In one embodiment, the solitaire decks for each game are generated randomly using a random card shuffling based algorithm. Such an algorithm would be one that is conventionally used to electronically shuffle cards for other types of games such as video poker.
In another embodiment, the solitaire decks are generated utilizing an algorithm based upon a non-linear equation or an array of non-linear equations derived from empirical data. It has been empirically found that particular card arrangements, when played by attentive players, have outcome probabilities that can be quantified.
Solitaire, unlike other card games, is typically a game where a player plays against the arrangement of the cards in a deck, rather than against another player. One preferred embodiment of the game of the present invention permits the player to make an initial judgment on which one of several decks to play based upon viewing the upturned cards. For the game of Klondike, for instance, the player views seven up-turned tableau cards for each of the decks displayed.
In one embodiment, prior to viewing the cards, the player pays a fee that does not change from game to game. This embodiment is shown in FIG. 2. In another embodiment, the player pays a fee that increases with each successive game played for a bonus. This embodiment is shown in FIG. 1. This type of fee is a winner's fee. In another embodiment, illustrated in FIG. 3, the player pays a single, up-front fee to play a defined number of games.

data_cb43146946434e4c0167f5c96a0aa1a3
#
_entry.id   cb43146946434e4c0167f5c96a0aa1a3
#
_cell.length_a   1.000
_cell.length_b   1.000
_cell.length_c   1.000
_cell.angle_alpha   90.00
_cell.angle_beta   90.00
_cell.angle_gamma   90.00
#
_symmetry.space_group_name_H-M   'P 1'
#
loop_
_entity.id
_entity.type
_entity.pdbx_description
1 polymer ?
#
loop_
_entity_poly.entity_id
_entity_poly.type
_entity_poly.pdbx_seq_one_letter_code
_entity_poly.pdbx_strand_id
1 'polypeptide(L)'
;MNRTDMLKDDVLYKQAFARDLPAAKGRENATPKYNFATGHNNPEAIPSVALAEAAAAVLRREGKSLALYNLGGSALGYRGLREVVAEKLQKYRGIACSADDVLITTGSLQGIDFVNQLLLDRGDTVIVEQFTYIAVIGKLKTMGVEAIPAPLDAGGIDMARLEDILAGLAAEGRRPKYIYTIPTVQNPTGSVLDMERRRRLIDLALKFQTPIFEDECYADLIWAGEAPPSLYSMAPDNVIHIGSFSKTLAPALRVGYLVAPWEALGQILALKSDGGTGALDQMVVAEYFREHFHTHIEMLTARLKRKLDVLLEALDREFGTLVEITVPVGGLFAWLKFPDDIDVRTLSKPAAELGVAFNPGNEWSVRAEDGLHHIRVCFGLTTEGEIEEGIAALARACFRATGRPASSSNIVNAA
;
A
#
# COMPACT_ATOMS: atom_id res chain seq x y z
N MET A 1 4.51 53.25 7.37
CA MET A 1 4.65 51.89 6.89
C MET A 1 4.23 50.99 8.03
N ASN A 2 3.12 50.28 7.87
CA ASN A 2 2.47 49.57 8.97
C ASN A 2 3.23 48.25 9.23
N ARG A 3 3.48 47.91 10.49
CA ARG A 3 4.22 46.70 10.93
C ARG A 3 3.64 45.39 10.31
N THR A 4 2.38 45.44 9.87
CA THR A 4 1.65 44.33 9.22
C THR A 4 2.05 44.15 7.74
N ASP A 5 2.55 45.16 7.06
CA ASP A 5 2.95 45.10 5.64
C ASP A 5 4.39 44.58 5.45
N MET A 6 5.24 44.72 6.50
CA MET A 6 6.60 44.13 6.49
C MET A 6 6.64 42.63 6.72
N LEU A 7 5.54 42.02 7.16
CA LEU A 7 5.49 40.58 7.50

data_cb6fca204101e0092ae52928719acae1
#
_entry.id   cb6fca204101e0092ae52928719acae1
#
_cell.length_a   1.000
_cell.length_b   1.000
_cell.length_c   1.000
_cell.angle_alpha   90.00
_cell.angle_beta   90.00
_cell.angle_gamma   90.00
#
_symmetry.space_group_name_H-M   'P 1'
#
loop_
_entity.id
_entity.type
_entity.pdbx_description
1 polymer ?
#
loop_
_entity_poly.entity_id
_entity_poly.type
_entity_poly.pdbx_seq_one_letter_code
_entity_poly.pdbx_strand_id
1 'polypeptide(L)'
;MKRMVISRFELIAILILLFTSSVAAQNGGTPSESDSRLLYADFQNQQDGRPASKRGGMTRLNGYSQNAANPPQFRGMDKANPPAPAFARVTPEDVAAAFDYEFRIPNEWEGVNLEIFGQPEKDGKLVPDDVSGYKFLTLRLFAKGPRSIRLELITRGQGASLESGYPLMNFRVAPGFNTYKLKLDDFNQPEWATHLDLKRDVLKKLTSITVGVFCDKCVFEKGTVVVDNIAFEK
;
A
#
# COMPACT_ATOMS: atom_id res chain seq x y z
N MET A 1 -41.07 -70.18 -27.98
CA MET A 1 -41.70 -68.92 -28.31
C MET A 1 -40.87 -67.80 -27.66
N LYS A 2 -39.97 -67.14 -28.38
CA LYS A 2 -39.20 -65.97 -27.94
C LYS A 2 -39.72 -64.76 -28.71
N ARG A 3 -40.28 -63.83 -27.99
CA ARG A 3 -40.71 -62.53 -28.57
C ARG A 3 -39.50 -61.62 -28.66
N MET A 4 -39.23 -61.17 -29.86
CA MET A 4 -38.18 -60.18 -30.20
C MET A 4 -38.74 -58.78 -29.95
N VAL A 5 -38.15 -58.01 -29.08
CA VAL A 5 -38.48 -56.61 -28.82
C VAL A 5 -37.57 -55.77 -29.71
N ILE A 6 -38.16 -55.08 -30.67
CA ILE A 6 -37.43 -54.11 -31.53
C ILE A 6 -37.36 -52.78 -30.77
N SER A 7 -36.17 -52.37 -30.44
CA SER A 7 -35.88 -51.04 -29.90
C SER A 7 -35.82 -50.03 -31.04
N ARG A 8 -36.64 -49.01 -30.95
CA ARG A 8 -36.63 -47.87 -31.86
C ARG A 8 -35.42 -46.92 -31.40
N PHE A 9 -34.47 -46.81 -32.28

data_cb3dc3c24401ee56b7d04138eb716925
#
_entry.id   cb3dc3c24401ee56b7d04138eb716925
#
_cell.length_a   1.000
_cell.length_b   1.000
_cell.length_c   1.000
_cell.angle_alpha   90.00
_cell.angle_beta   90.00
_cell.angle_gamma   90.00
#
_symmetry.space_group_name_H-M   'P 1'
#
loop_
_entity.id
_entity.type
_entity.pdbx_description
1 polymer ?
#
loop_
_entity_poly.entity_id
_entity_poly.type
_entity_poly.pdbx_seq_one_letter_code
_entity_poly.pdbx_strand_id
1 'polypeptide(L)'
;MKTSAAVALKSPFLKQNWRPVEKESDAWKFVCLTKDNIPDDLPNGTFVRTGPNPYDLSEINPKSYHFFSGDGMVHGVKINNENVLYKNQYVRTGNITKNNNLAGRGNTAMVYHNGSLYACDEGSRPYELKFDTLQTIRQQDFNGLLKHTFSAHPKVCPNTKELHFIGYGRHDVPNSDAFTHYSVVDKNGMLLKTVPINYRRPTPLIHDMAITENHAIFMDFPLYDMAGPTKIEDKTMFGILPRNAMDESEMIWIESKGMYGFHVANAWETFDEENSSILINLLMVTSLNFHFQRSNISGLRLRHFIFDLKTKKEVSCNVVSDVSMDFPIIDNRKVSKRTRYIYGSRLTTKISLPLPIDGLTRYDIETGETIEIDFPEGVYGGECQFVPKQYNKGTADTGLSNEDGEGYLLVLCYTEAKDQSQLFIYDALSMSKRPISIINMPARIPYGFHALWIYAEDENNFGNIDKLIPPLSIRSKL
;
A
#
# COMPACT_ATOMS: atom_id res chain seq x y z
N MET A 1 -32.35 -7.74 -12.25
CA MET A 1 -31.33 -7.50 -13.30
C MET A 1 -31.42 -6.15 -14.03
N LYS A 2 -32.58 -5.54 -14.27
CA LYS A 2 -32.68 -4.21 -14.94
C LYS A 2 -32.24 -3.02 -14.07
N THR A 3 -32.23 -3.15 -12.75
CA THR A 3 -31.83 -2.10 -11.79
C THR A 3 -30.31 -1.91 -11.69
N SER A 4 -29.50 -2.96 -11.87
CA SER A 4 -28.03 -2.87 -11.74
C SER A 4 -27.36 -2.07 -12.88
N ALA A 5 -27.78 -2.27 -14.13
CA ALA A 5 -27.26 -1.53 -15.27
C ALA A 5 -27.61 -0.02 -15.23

The fee can be regarded as a bet that the player will remove all of the cards in the deck from play and will win the game. The fee can also be regarded as a payment for the pleasure of playing solitaire. The fee may be paid by coin, token, input of a credit card number, debit card number or other conventional method of payment used in conjunction with personal computers and gambling devices. In one embodiment, the player obtains a debit card with a defined upper limit that may only be used to play the game of the present invention. Once the upper limit is reached, access to further games is denied.
Once the fee is paid, the player selects the first deck to play. The game is played in accordance with conventional rules of one of the type of solitaire games listed above.
In one embodiment, the player has a defined amount of time to make the selection. If the player fails to make the selection in the allotted time, a deck is selected for the player by actuation of selecting software that is actuated by a timer.